Wednesday, October 31, 2012

Practicing Good Manners To A T(ea)

     Now don't get me wrong – I think good manners are important. I also think they boil down to treating each other with civility, which means respect and politeness. You know, like we treat others who are members of “our” political party.
     We all know that we should treat everyone like that, but with those thick-headed members of the “other” party, we are like the child who came home from his first day of kindergarten.
     When his mother asked what he learned today, he said, “I learned to say 'yes sir' and 'no sir' and 'yes mam' and 'no mam.'
     The mother said, “You did?”
     “Yeah,” was his answer.
     But after reading an article in this morning's newspaper, I am convinced that good manners can be, shall we say, overdone? The article, Follow these manners to a tea, lists some tips on the “correct” way to drink tea, at least in public.
     For example: “Rather than stirring tea, the correct way to incorporate milk is to place the teaspoon in the 6 o'clock position in the cup and gently fold the milk from 6 o'clock to 12 o'clock.” I'm sorry, but if I folded milk from 6 o'clock to 12 o'clock, my arm would drop off. Besides, wouldn't the tea be cold, or at least tepid?
     How about this: “Never leave the spoon in the mug or in an iced tea glass; instead, remove it and set it on a plate or napkin.” Well how stupid do they think we are? If we leave it in the mug we run an increased risk of eventually having to remove it from our eye.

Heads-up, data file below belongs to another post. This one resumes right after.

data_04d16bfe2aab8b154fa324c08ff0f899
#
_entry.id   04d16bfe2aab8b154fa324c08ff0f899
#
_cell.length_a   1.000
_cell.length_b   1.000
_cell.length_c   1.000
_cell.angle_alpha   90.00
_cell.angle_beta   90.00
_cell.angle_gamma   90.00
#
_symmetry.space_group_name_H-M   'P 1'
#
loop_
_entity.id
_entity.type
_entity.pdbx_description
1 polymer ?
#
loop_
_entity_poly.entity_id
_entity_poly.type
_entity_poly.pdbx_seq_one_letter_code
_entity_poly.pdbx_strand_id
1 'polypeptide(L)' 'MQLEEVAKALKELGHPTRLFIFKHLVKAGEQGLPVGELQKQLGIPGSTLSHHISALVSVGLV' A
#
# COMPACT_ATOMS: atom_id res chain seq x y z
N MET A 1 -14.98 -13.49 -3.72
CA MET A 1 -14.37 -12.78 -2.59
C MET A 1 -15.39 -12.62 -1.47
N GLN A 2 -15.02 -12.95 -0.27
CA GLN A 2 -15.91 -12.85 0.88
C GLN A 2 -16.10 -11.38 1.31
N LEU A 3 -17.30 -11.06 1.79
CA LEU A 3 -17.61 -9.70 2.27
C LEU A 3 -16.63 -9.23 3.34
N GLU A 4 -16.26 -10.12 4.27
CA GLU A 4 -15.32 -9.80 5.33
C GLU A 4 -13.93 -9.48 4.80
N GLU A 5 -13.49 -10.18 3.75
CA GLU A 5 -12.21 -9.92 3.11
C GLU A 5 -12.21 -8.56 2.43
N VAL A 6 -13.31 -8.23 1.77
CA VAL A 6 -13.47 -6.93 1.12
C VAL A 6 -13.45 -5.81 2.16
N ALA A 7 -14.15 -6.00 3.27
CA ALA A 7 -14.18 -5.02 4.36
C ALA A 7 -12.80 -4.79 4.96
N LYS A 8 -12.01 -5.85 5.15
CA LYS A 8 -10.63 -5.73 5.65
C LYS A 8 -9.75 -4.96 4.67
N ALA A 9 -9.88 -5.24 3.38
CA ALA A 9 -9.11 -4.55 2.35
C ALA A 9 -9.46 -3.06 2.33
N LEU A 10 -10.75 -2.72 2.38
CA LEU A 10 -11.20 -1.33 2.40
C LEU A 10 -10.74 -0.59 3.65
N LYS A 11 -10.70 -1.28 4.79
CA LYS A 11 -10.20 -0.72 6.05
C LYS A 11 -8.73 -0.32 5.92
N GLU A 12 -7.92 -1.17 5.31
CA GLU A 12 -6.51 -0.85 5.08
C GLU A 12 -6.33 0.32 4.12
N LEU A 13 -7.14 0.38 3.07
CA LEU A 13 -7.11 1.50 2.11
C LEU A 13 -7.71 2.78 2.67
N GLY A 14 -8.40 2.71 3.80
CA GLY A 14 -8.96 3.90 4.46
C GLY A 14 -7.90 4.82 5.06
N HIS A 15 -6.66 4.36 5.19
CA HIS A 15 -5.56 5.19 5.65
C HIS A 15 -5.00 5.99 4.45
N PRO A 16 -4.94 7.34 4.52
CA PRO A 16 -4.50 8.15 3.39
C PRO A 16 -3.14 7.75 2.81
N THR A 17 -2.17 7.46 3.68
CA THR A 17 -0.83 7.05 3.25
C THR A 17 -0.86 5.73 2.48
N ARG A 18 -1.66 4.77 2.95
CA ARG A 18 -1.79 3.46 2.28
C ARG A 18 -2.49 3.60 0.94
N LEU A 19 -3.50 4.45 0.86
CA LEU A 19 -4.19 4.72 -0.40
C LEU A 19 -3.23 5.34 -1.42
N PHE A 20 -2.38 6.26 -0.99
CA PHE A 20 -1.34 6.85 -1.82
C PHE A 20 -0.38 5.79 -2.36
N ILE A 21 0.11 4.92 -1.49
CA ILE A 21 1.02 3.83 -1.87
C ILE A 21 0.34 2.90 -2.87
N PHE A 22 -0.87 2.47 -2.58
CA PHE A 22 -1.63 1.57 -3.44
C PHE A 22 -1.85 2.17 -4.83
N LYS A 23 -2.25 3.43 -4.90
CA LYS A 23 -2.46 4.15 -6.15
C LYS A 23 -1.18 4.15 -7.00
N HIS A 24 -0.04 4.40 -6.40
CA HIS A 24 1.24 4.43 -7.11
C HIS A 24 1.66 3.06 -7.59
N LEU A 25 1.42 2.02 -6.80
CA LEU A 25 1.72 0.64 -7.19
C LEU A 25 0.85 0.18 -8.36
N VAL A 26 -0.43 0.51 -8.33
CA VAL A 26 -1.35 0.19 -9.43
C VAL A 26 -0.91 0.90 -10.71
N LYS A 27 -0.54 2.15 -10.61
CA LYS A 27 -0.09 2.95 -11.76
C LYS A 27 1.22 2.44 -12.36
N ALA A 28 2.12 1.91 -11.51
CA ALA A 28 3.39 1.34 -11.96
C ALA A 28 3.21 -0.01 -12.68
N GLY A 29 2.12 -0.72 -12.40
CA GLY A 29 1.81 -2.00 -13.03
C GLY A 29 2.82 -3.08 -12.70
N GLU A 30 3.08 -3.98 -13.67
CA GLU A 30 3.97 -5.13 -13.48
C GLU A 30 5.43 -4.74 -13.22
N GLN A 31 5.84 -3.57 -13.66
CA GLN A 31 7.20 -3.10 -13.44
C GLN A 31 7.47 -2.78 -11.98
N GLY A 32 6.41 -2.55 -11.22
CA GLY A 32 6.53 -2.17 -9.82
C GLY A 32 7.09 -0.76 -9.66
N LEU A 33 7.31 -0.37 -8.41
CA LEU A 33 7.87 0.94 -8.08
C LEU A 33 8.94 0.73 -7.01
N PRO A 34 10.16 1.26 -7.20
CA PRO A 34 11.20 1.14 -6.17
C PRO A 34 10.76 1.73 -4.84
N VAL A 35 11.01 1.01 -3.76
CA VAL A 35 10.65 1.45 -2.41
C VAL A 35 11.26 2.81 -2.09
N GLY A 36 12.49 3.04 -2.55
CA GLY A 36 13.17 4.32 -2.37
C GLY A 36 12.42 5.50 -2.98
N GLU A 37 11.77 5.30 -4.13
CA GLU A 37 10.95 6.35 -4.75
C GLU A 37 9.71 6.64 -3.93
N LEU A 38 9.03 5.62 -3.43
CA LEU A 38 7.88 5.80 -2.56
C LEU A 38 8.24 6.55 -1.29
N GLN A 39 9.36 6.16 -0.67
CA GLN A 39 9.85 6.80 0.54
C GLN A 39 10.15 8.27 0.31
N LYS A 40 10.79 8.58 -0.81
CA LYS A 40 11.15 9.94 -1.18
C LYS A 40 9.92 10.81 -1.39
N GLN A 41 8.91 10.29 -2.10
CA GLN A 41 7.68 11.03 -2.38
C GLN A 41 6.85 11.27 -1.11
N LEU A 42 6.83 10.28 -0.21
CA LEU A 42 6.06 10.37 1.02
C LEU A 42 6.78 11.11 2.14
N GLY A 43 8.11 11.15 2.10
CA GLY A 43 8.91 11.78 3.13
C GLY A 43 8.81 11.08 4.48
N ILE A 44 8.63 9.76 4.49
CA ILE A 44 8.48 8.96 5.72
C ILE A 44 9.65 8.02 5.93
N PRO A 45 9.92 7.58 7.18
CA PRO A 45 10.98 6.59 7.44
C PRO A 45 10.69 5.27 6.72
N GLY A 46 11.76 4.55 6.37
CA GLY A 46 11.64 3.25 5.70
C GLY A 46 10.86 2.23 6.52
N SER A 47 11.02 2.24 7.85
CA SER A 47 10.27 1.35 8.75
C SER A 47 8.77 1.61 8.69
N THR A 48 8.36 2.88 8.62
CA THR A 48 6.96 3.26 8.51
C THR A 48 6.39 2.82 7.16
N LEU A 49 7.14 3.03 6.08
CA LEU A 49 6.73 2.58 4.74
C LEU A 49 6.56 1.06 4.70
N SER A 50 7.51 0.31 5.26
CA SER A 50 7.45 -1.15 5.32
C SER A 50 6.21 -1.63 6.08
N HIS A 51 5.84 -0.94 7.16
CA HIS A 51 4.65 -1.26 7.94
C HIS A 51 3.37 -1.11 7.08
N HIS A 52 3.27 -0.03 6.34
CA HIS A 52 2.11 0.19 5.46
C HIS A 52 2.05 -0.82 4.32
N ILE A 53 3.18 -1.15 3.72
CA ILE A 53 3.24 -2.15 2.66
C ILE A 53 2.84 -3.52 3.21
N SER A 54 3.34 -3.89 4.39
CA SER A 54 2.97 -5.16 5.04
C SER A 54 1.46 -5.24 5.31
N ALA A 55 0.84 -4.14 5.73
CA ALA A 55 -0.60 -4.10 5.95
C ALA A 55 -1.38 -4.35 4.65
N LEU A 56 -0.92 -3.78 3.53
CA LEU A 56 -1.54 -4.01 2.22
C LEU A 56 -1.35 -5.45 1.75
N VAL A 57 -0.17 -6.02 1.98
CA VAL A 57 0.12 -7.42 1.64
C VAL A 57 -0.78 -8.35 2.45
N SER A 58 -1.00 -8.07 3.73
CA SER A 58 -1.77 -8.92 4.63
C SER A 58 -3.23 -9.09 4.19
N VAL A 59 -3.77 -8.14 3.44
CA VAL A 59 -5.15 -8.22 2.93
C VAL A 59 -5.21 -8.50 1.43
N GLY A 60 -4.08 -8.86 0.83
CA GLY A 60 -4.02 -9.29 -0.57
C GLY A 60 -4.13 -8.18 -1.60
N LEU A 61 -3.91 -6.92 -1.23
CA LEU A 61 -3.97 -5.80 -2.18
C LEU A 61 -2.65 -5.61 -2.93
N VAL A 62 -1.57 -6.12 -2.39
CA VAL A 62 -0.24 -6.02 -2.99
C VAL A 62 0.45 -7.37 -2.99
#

Another tip: “Sugar should be added after the milk, 1-2 teaspoons is the standard amount.” I suppose if you would like 3 teaspoons of sugar, or none, you could be black-balled. And if you want to be a rebel, add the sugar before the milk.
     And my favorite: “. . . if using a traditional tea cup (what other kind is there?) never loop your fingers through the handle, but rather grasp it with your thumb and first two fingers. Holding the pinkie up helps balance the cup to avoid spills.” I have yet to see a “traditional” tea cup with a handle through which I could loop my fingers. And second, eventually this could lead to a hinkie pinkie, for which there is no known cure.
     I have enough trouble practicing “regular” manners to a T, without trying to practice “elegant” manners to a tea.
     My books, “There Are Only Seven Jokes” and “The Spirit Runs Through It” are available in paperback or Kindle at Amazon.

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